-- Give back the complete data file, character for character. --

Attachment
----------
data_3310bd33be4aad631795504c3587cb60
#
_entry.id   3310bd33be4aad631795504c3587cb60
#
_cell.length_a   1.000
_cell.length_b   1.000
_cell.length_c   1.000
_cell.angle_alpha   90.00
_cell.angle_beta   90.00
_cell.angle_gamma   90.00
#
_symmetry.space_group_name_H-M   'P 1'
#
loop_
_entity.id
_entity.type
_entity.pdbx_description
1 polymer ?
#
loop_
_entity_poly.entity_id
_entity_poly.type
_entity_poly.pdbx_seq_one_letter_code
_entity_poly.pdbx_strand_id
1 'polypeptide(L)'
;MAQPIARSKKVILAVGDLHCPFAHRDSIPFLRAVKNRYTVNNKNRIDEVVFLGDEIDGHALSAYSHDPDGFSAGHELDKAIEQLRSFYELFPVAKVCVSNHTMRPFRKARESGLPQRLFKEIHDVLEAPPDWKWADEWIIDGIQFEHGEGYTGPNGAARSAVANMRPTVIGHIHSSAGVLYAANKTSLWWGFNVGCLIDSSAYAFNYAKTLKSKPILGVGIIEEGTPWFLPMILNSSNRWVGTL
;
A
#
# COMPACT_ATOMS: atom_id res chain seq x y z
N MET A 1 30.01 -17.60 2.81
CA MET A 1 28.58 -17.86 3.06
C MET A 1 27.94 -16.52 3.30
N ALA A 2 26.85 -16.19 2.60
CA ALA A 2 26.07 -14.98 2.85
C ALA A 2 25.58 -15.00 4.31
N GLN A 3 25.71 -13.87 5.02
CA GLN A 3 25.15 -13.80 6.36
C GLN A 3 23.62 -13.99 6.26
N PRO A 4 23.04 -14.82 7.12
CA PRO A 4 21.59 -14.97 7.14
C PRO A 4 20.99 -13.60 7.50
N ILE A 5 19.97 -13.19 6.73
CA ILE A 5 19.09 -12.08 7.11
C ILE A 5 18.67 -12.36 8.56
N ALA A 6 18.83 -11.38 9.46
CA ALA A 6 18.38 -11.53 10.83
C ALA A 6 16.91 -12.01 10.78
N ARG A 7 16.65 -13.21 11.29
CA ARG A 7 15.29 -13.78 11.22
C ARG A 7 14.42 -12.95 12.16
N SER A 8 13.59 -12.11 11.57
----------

data_3310bd33be4aad631795504c3587cb60
#
_entry.id   3310bd33be4aad631795504c3587cb60
#
_cell.length_a   1.000
_cell.length_b   1.000
_cell.length_c   1.000
_cell.angle_alpha   90.00
_cell.angle_beta   90.00
_cell.angle_gamma   90.00
#
_symmetry.space_group_name_H-M   'P 1'
#
loop_
_entity.id
_entity.type
_entity.pdbx_description
1 polymer ?
#
loop_
_entity_poly.entity_id
_entity_poly.type
_entity_poly.pdbx_seq_one_letter_code
_entity_poly.pdbx_strand_id
1 'polypeptide(L)'
;MAQPIARSKKVILAVGDLHCPFAHRDSIPFLRAVKNRYTVNNKNRIDEVVFLGDEIDGHALSAYSHDPDGFSAGHELDKAIEQLRSFYELFPVAKVCVSNHTMRPFRKARESGLPQRLFKEIHDVLEAPPDWKWADEWIIDGIQFEHGEGYTGPNGAARSAVANMRPTVIGHIHSSAGVLYAANKTSLWWGFNVGCLIDSSAYAFNYAKTLKSKPILGVGIIEEGTPWFLPMILNSSNRWVGTL
;
A
#
# COMPACT_ATOMS: atom_id res chain seq x y z
N MET A 1 30.01 -17.60 2.81
CA MET A 1 28.58 -17.86 3.06
C MET A 1 27.94 -16.52 3.30
N ALA A 2 26.85 -16.19 2.60
CA ALA A 2 26.07 -14.98 2.85
C ALA A 2 25.58 -15.00 4.31
N GLN A 3 25.71 -13.87 5.02
CA GLN A 3 25.15 -13.80 6.36
C GLN A 3 23.62 -13.99 6.26
N PRO A 4 23.04 -14.82 7.12
CA PRO A 4 21.59 -14.97 7.14
C PRO A 4 20.99 -13.60 7.50
N ILE A 5 19.97 -13.19 6.73
CA ILE A 5 19.09 -12.08 7.11
C ILE A 5 18.67 -12.36 8.56
N ALA A 6 18.83 -11.38 9.46
CA ALA A 6 18.38 -11.53 10.83
C ALA A 6 16.91 -12.01 10.78
N ARG A 7 16.65 -13.21 11.29
CA ARG A 7 15.29 -13.78 11.22
C ARG A 7 14.42 -12.95 12.16
N SER A 8 13.59 -12.11 11.57